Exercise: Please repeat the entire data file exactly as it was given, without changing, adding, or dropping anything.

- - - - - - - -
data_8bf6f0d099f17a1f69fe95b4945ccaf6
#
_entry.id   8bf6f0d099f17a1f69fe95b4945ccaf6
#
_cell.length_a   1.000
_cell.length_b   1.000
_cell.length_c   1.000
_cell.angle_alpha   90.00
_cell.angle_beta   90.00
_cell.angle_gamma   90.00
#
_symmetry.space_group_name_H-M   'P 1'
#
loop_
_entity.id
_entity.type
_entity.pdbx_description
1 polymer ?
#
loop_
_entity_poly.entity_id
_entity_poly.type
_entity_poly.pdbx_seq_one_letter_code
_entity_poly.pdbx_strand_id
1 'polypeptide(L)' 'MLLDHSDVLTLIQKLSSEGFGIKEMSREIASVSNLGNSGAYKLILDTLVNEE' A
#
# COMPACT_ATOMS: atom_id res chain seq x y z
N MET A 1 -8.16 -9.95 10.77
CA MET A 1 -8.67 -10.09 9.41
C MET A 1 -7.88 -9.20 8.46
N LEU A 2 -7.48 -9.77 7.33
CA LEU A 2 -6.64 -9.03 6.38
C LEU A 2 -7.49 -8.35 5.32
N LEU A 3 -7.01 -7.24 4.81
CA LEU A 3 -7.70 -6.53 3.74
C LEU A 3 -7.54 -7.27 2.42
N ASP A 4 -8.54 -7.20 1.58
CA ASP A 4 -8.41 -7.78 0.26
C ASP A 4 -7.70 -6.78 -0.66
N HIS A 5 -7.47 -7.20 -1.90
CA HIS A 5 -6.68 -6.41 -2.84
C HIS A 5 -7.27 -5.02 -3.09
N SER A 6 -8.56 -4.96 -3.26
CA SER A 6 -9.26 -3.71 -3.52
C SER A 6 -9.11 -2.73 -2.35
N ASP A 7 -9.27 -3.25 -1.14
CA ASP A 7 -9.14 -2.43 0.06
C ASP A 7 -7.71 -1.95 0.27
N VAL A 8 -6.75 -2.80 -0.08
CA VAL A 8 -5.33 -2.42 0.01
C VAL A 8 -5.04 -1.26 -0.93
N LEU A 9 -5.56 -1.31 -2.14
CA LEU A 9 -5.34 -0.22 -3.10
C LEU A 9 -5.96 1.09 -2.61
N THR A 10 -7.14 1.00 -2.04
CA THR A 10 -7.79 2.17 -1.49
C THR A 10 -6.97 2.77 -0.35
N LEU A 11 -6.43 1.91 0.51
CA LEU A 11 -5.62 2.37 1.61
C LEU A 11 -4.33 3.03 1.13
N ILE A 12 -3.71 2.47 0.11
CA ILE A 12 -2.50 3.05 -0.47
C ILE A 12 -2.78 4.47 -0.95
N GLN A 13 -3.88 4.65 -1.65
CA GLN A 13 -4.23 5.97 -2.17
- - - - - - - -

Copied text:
data_8bf6f0d099f17a1f69fe95b4945ccaf6
#
_entry.id   8bf6f0d099f17a1f69fe95b4945ccaf6
#
_cell.length_a   1.000
_cell.length_b   1.000
_cell.length_c   1.000
_cell.angle_alpha   90.00
_cell.angle_beta   90.00
_cell.angle_gamma   90.00
#
_symmetry.space_group_name_H-M   'P 1'
#
loop_
_entity.id
_entity.type
_entity.pdbx_description
1 polymer ?
#
loop_
_entity_poly.entity_id
_entity_poly.type
_entity_poly.pdbx_seq_one_letter_code
_entity_poly.pdbx_strand_id
1 'polypeptide(L)' 'MLLDHSDVLTLIQKLSSEGFGIKEMSREIASVSNLGNSGAYKLILDTLVNEE' A
#
# COMPACT_ATOMS: atom_id res chain seq x y z
N MET A 1 -8.16 -9.95 10.77
CA MET A 1 -8.67 -10.09 9.41
C MET A 1 -7.88 -9.20 8.46
N LEU A 2 -7.48 -9.77 7.33
CA LEU A 2 -6.64 -9.03 6.38
C LEU A 2 -7.49 -8.35 5.32
N LEU A 3 -7.01 -7.24 4.81
CA LEU A 3 -7.70 -6.53 3.74
C LEU A 3 -7.54 -7.27 2.42
N ASP A 4 -8.54 -7.20 1.58
CA ASP A 4 -8.41 -7.78 0.26
C ASP A 4 -7.70 -6.78 -0.66
N HIS A 5 -7.47 -7.20 -1.90
CA HIS A 5 -6.68 -6.41 -2.84
C HIS A 5 -7.27 -5.02 -3.09
N SER A 6 -8.56 -4.96 -3.26
CA SER A 6 -9.26 -3.71 -3.52
C SER A 6 -9.11 -2.73 -2.35
N ASP A 7 -9.27 -3.25 -1.14
CA ASP A 7 -9.14 -2.43 0.06
C ASP A 7 -7.71 -1.95 0.27
N VAL A 8 -6.75 -2.80 -0.08
CA VAL A 8 -5.33 -2.42 0.01
C VAL A 8 -5.04 -1.26 -0.93
N LEU A 9 -5.56 -1.31 -2.14
CA LEU A 9 -5.34 -0.22 -3.10
C LEU A 9 -5.96 1.09 -2.61
N THR A 10 -7.14 1.00 -2.04
CA THR A 10 -7.79 2.17 -1.49
C THR A 10 -6.97 2.77 -0.35
N LEU A 11 -6.43 1.91 0.51
CA LEU A 11 -5.62 2.37 1.61
C LEU A 11 -4.33 3.03 1.13
N ILE A 12 -3.71 2.47 0.11
CA ILE A 12 -2.50 3.05 -0.47
C ILE A 12 -2.78 4.47 -0.95
N GLN A 13 -3.88 4.65 -1.65
CA GLN A 13 -4.23 5.97 -2.17